Justices from the Kansas Court of Appeals brought their work to Great Bend Tuesday. At Barton Community College and the courthouse, justices heard arguments on cases dealing with child custody, a driving under the influence arrest, and the post-release supervision of a man convicted of a sexual offense.
The hearings were held here as part of the county’s Constitution Day observance. Although none of the cases originated in Barton County, several people attended as a three-judge panel listened to oral arguments.
Presiding Judge Steve Leben of Fairway shared a personal connection to Great Bend during the introductions.
"When I was 2 I lived in Great Bend," he said, adding he visited the hospital here twice during that time.
Leben commented on the significance of Tuesday’s hearings, which drew BCC students from criminal justice, history, psychology and political science classes, as well as interested individuals from the community.
"Many people have a real experience with the court," he said. In a 10-year period, 50 percent of the population will have that experience. Some will be charged with crimes, some will be involved in civil cases or domestic cases, and some will be asked to serve on juries.
For Tuesday’s proceedings, he was joined by judges G. Joseph Pierron Jr. from Lawrence and G. Gordon Atcheson of Overland Park. Attorneys for each side had about 15 minutes to present argument to the judges, who sometimes asked questions. They will take each of the cases under consideration and will issue a written decision in about 60 days, Leben said.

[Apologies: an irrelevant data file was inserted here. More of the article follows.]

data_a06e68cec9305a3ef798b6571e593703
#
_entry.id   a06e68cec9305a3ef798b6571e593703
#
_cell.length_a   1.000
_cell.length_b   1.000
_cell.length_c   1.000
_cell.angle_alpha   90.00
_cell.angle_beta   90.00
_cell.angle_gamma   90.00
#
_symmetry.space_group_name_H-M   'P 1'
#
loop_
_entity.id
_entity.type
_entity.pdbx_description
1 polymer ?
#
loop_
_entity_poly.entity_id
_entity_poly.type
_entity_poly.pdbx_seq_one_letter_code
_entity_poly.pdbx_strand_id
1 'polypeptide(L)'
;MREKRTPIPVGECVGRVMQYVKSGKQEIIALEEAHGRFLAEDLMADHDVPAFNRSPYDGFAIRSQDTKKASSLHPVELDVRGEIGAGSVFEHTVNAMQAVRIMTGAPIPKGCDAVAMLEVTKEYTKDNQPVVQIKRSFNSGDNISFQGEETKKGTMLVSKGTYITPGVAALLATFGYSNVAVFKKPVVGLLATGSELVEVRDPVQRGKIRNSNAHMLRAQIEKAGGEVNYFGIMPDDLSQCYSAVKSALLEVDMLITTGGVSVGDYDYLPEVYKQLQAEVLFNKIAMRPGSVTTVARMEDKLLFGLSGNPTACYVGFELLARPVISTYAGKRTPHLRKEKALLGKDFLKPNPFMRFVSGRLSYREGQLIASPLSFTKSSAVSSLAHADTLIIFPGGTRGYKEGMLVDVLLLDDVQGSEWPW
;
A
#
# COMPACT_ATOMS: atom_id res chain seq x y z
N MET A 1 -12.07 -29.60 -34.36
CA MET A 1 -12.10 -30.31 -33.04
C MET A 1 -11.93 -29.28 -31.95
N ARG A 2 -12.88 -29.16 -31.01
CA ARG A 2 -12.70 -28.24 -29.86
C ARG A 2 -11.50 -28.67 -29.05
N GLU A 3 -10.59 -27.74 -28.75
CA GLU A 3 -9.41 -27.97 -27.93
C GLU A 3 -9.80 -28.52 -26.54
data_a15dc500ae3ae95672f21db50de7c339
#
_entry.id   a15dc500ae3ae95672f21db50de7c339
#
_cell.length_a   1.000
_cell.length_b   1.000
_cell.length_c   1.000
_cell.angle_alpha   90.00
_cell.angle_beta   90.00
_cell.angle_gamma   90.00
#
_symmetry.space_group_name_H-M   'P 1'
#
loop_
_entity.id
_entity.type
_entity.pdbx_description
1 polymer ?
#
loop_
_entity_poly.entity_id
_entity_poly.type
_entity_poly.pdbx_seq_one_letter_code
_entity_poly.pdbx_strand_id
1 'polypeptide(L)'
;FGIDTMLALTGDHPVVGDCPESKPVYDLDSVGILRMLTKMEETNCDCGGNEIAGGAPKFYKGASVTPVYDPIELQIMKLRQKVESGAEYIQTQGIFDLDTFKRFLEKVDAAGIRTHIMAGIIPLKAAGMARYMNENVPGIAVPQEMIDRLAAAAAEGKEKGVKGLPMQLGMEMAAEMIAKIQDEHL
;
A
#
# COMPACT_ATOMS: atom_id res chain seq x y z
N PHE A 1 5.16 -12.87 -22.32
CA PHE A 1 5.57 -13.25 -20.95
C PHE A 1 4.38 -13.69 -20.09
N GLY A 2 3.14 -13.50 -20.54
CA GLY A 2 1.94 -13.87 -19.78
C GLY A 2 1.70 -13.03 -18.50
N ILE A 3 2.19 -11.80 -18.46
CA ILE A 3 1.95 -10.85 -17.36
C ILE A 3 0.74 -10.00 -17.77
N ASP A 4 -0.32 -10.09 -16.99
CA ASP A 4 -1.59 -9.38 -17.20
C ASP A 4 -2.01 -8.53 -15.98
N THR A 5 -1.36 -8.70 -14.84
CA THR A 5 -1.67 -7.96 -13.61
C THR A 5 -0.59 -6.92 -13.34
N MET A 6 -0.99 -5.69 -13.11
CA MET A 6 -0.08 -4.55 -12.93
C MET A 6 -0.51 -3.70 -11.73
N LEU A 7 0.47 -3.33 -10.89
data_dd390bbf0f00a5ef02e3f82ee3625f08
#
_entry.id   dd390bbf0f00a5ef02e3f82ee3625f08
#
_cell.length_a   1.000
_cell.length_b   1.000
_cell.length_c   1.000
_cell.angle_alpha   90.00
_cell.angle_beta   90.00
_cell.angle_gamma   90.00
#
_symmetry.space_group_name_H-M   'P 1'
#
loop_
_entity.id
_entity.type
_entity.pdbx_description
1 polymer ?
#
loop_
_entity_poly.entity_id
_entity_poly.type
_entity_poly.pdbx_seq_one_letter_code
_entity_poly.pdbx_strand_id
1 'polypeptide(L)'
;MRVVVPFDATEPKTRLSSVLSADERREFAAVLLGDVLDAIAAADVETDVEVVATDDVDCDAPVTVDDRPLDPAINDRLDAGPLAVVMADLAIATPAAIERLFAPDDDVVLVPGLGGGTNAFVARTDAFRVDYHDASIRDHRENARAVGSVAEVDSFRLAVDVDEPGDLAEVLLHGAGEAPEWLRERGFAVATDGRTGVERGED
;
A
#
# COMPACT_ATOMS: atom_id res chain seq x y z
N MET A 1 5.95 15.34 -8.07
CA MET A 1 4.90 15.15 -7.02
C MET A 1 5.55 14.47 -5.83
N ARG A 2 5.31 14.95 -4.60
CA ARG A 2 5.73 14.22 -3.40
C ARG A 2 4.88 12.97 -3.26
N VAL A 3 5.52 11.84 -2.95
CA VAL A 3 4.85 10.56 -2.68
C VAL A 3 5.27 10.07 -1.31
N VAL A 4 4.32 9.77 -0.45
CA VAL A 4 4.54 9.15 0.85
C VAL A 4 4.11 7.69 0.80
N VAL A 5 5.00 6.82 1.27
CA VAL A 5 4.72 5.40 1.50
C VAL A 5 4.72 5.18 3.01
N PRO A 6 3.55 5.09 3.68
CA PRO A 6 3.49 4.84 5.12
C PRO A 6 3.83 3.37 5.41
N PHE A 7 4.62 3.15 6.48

After hearing the arguments, the justices answered questions from the public.
"Obviously, we can’t talk specifically about this case or others that are on our docket," Leben said.
One question from the audience dealt with whether a custody issue that was settled one way — such as the one from Clark County presented Tuesday at the college — could be overturned on appeal because of a "technicality."
"Most of the time the things we refer to as technicalities are your constitutional rights," Leben said. In fact, the cases heard Tuesday were chosen for the interesting constitutional issues they raise. "The constitutional rights we all share are tested daily in cases like these."
A true technicality should not matter, he said. "We see if rights are preserved."
"We look at legal errors," Atcheson added.
"It’s not for us to decide how we would decide the case if we were the trial judge," Leben said. "The majority of our decisions are based on precedents of other cases."
Pierron said the rulings that create precedents — used as a standard in subsequent similar cases — come from higher courts, and the lower courts must follow the precedents set by them, although higher courts do sometimes reverse their own decisions.
"I had one case that went to the U.S. Supreme Court and it was reversed," Pierron said. "I was happy. We don’t make the law, we follow it. I had followed a precedent I thought was wrong."
A BCC political science student in the audience wanted to know how he could someday have Leben’s job, or one like it. "How did you get from being an attorney to being a judge?"
The justices arrived at their appointments in different ways. Pierron was once a county attorney; Atcheson worked for a law firm. Leben said a judge is expected to uphold constitutional rights and be fair and balanced. Some judges are elected and others are appointed. Those in the higher courts get there with a bit of luck, or at least by being at the right place at the right time, since their numbers are so few. Kansas has seven Supreme Court justices and 13 court of appeals justices.
Congress has directed by law that federally funded educational institutions such as BCC host educational events about the U.S. Constitution on or about Sept. 17 each year. The Constitution was signed by a majority of the delegates to the Constitutional Convention on Sept. 17, 1787. Past events have included mock trials.